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Use cinnamon to manage mid-semester stress

By Christie Melhorn, October 24 2017 — 

Pumpkin spice reigns as the flavour of fall but one of its main ingredients, cinnamon, is a spice-cupboard staple relevant all year round. Like pumpkin spice, cinnamon is abused by artificial counterparts in things like toothpaste, gum and those little heart candies that you find on the floor for months after Valentine’s Day. But natural cinnamon, whether in powder or stick form, adds warmth and aesthetic flare to just about everything. Its scent is universally comforting and triggers a mouthwatering response — especially in fresh-baked goods.

Aside from the sensory pleasure of cinnamon, it’s loaded with nutritional benefits. Check out the following facts and be inspired to whip up a big batch of cinnamon buns this weekend.

Controls blood sugar

Feeling shaky, lethargic and incessantly hungry are symptoms of unstable blood sugar levels and usually a result of following traditional, carb-heavy North American diets. University of California research nutritionist Paul Davis found that regular consumption of cinnamon lowers fasting blood sugar levels by three to five per cent. Davis says that though this might not seem drastic, it’s comparable to the effects of some diabetes medication. This can not only provide mental clarity but also helps manage cravings and prevents overeating — which comes in handy when you’re beckoned by the smell of rising dough at Bake Chef after already eating lunch.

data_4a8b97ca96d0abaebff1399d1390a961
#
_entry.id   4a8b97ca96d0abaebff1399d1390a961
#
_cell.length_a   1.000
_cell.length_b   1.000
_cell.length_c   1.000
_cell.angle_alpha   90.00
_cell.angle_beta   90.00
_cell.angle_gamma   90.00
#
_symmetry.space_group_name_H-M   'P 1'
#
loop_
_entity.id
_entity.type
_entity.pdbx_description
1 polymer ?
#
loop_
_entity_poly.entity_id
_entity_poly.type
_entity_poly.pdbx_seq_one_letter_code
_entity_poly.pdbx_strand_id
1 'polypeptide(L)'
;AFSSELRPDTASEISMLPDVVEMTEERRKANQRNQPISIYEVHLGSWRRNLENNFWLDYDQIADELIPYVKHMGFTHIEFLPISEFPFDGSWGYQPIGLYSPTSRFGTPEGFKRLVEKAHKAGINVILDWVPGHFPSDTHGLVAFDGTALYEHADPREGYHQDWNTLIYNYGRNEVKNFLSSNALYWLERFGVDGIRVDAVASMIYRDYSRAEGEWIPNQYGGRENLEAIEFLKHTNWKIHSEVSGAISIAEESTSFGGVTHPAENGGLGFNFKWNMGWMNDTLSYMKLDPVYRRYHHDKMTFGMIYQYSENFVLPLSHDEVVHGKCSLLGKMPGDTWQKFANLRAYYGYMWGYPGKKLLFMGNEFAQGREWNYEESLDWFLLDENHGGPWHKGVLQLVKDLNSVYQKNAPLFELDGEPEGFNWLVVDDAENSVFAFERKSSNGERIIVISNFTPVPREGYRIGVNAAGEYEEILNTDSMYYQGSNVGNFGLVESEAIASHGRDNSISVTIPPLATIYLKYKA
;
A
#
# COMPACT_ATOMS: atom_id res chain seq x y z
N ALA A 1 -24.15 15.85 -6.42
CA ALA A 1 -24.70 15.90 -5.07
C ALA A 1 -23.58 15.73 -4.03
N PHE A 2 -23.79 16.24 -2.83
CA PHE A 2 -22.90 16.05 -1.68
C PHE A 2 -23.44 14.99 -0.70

Lowers inflammation

When we’re injured, the affected area may swell as our cells try to defend themselves and heal. Certain foods, such as refined flour, sugar and even dairy, can trigger inflammatory responses that may not generate visible reactions but create unnecessary work for our bodies.

On his healthcare blog, draxe.com, clinical nutritionist Josh Axe explains that anti-inflammatory foods like cinnamon reduce and prevent inflammation, acting as effective pain-management tools. This gives our bodies a break and helps our cells function more optimally. It can even facilitate quicker muscle recovery after a workout. Dust cinnamon over apple slices with peanut butter as a nourishing and tasty post-workout snack.

Boosts immune system

Between all-nighters, stress and too much caffeine, it’s almost impossible not to get sick while in university. However, proper nutrition can prevent or stunt a cold. According to a Heibel Medical University study, cinnamon is a natural anti-fungal and anti-viral agent that bolsters your immune system.

These are just a few of the many potential benefits of eating more cinnamon. While not to be relied on as a cure for health issues, the simple spice is a delicious and accessible preventative tool. Dosage recommendations are unclear but half to a full teaspoon a day is plenty. Consuming large doses of cinnamon is not recommended and has toxic effects — so sprinkle it liberally on your latte but don’t add it by the spoonful!

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